Persistent chatter from winds sweeping campus, the light rolling thunder of electric scooters and Vespas, the striking toll of Burton Tower: the customary sounds of our beloved University of Michigan. The sounds that we know as content and occasionally jovial. But, cloaked and metastasizing in the forgotten corners, is another sound, one that encases and suffocates, like the ivy on Tappan Hall. This sound is the growling stomachs of the un-fed students. Without the ability to fill oneself with sustenance, can true happiness ever be fulfilled? Quite simply, it cannot. Verifiable contentment, as granted by “certain unalienable rights,” is impeded by the lack of access to food within our own U-M community.
According to a food survey conducted by the University in 2020, 30% of students struggle with food insecurity. The USDA defines food insecurity as “a lack of consistent access to enough food for an active, healthy life.” Research shows that food-insecure students are 40% less likely to graduate from college and 60% less likely to complete a post-undergraduate program. Dropping out of school due to food insecurity may inhibit students from fulfilling their life-long aspirations, goals and desires.
In attempts to prevent food insecurity and declining enrollment, the University offers a food bank program, but it’s only a band-aid on a Niagara-Falls-size cut: only open for short, inaccessible hours and only offering food, kitchenware, cleaning supplies and support, not hot and ready to eat meals for already busy, struggling college students. Furthermore, food banks “are not always sources of fresh, healthy food.” When students have to choose between paying rent, paying for healthy food or paying for insurance, how can they ever focus on academic studies, let alone be happy?
Though today the University accepts a diverse range of students, those who are from historically marginalized groups are often the ones suffering from food insecurity. In an attempt to level the playing field, the University offers qualifying students free laptops through the LSA laptop program. Yet, those same students are left forgotten at mealtime.
Another issue contributing to University’s food insecurity rate is the fact that there is no clear survey conducted by the school that showcases how much food is being wasted, instead opting to implement a “holistic” approach to fix food waste. This involves choosing to serve food on small plates and “no trays.” However, this practice is neither logical nor practical, since food that could be going into a meal accessibility program still gets wasted. Can the University afford to go without conducting statistical analysis and therefore haphazardly waste food, or are food waste statistics known but not shared?
According to NPR, the average university throws out around 22 million pounds of uneaten food each year. Note that the average person eats 1,996 pounds of food per year, meaning that the food waste produced by college campuses could feed over 11,000 students.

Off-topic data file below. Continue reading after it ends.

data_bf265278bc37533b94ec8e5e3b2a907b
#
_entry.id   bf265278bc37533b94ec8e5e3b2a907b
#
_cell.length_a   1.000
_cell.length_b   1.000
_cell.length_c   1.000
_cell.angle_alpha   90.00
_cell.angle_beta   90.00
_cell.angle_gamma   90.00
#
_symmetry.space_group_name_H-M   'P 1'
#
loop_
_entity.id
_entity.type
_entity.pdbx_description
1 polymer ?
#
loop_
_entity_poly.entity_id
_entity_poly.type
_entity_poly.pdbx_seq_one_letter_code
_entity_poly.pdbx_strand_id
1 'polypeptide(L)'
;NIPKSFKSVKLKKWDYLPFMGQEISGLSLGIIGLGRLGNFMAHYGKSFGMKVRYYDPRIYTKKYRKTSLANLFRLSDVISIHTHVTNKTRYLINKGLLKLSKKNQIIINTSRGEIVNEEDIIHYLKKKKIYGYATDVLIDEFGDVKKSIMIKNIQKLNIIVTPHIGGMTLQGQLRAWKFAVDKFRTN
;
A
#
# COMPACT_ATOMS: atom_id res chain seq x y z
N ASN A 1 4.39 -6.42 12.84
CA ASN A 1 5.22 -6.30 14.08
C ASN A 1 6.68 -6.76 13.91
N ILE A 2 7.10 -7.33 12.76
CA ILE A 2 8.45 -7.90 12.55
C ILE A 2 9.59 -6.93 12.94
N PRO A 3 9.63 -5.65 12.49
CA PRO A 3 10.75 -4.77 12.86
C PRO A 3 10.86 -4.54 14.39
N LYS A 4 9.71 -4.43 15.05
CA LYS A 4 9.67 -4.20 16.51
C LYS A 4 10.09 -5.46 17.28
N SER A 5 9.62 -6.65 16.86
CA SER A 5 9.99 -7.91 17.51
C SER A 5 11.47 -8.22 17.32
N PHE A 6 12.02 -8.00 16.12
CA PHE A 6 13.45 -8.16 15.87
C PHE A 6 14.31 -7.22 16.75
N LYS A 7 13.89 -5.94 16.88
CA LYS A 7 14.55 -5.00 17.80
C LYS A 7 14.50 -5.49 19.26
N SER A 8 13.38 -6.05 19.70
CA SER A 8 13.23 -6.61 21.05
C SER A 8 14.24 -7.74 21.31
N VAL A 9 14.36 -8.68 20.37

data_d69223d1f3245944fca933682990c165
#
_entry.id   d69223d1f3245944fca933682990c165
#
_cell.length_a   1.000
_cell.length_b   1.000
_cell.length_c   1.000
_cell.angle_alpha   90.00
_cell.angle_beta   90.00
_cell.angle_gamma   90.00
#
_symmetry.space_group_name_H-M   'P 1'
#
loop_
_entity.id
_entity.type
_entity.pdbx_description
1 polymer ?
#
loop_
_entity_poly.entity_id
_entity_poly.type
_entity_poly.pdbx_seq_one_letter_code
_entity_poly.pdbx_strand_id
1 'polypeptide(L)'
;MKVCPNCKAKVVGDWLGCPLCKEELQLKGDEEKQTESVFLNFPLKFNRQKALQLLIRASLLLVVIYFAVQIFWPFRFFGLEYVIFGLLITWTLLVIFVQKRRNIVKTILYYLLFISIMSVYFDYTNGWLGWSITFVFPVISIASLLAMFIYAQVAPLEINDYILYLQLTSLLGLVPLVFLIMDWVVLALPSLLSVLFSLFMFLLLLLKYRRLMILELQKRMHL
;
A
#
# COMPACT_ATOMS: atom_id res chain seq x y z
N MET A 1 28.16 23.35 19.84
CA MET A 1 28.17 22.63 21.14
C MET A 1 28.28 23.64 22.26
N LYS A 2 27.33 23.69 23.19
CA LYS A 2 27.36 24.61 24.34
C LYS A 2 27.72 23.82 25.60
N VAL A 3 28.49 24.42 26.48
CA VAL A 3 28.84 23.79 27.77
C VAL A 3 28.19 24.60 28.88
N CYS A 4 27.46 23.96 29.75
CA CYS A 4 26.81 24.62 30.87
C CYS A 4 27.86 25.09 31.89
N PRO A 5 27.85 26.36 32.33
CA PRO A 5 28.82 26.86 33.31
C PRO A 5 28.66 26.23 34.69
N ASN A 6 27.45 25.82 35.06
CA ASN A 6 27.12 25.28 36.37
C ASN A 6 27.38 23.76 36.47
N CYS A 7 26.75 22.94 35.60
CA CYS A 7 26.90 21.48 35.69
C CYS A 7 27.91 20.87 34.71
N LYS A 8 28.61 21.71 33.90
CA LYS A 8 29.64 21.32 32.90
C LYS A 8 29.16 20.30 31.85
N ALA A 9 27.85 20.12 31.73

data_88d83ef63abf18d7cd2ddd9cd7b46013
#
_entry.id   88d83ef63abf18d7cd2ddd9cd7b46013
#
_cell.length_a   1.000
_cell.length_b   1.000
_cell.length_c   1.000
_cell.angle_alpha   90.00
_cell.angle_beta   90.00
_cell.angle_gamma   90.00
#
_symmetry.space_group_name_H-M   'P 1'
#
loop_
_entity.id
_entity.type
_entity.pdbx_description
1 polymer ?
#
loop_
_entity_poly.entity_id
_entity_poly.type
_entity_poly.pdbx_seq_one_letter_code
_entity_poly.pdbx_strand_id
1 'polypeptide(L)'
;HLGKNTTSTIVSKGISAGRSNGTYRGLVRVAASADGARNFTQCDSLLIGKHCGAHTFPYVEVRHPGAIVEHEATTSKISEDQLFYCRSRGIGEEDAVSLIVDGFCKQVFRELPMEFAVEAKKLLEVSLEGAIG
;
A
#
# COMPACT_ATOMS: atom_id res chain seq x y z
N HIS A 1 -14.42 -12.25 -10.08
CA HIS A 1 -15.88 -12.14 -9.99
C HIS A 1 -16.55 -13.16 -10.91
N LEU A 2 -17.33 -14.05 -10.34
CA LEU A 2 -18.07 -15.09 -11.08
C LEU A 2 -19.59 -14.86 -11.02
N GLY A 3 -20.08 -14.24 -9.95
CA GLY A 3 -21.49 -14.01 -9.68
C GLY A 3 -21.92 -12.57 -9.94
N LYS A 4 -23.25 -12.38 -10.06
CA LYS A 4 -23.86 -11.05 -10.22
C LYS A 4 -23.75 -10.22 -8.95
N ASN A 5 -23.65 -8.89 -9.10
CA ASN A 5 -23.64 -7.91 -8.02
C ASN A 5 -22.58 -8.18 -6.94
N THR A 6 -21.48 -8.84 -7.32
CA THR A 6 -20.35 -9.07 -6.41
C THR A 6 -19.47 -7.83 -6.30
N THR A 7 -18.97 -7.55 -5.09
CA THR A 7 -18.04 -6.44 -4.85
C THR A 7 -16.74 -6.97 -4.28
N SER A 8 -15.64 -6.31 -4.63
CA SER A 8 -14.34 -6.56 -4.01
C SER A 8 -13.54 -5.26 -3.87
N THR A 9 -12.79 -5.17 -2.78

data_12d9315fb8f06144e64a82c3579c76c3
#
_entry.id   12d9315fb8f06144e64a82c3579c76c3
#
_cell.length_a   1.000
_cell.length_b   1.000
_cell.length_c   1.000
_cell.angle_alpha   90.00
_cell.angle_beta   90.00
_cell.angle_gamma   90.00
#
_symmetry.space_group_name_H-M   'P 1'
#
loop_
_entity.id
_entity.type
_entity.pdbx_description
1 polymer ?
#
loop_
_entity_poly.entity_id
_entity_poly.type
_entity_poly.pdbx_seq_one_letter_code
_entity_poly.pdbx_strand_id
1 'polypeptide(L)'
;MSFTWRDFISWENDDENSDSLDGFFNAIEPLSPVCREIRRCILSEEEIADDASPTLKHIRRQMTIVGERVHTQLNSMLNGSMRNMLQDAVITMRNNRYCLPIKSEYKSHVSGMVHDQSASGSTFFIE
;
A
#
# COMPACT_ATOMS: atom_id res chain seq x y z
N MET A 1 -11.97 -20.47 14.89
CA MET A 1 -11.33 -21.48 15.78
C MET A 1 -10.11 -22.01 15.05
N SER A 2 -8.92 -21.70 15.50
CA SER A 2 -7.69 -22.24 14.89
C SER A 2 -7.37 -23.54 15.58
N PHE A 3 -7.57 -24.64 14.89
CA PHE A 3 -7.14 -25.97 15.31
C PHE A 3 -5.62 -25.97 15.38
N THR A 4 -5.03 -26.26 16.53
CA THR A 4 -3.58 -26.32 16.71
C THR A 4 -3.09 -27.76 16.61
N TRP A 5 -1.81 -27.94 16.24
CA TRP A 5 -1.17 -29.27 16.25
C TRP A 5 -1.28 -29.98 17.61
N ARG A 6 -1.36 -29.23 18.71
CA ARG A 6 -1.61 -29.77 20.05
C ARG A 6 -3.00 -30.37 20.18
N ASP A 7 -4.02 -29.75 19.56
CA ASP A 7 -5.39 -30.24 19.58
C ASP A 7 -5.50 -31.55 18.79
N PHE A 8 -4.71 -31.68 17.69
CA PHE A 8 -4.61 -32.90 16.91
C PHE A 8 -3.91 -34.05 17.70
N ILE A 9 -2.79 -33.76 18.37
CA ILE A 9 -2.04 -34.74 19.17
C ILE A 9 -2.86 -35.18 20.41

There is work that needs to be done. First, the University should complete an analysis of the fundamental needs of students alongside a formal statement of priorities. Second, an accurate food waste survey should be conducted and the results should be made public. Finally, costs of supplying a healthy, accessible and free eatery should be budgeted, taking into account the food waste information survey. If the budget isn’t met, then a look into potential funding avenues or alternative solutions needs to be considered like potentially the multi-billion dollar endowment the University has.
We as students and community members also have the necessary role of spreading awareness of the topic and educating the public. If you are a student and a part of a student organization, bring up food insecurity at a mass meeting, along with how your organization can help. Odds are, several students in your organization are quietly suffering.
One could argue that with a much lower price tag on meals, there would be no money available for the University to get the necessary ingredients. While this is a valid thought, the cost of a one-time dinner for a student or guest is just under $13, and the average cost to cook the same meal at home is $4 (without labor consideration). As community members, we must ask ourselves, is a profit margin of 325% (before labor costs) suspiciously high?
It can also be argued that if a food security program exists it should be limited to students who truly need it. While these students should certainly have access to food security programs, many middle and even upper-class students are also limited in their food access or have experienced food insecurity. Those who fall just above the poverty line may only have the budget for cheap, ultra-processed, unhealthy meal options. Other students may be upper class and come from a home that, on paper, can provide for them, but in reality doesn’t.
Ultimately, there are an infinite number of reasons why a student is food insecure, and whether a student “has” money doesn’t matter when their bellies are empty and they have no way to access healthy, consistent food. Happiness cannot fully be achieved without first fulfilling the basic need to eat. The University of Michigan needs to see how its students are suffering.
To move forward, we all need to acknowledge our institution’s past of discrimination and aim toward a brighter future in which every student has equitable access to fulfill every basic need, including food. Accountability must be taken for the lack of information accessible to the public, as well as the statistics on how much profit the University makes from its dining halls. If change isn’t imminent, soon the only sounds we will consider “normal” on campus are those of the empty bellies of our fellow Wolverines.
Autumn Cole is a senior in the College of LS&A.
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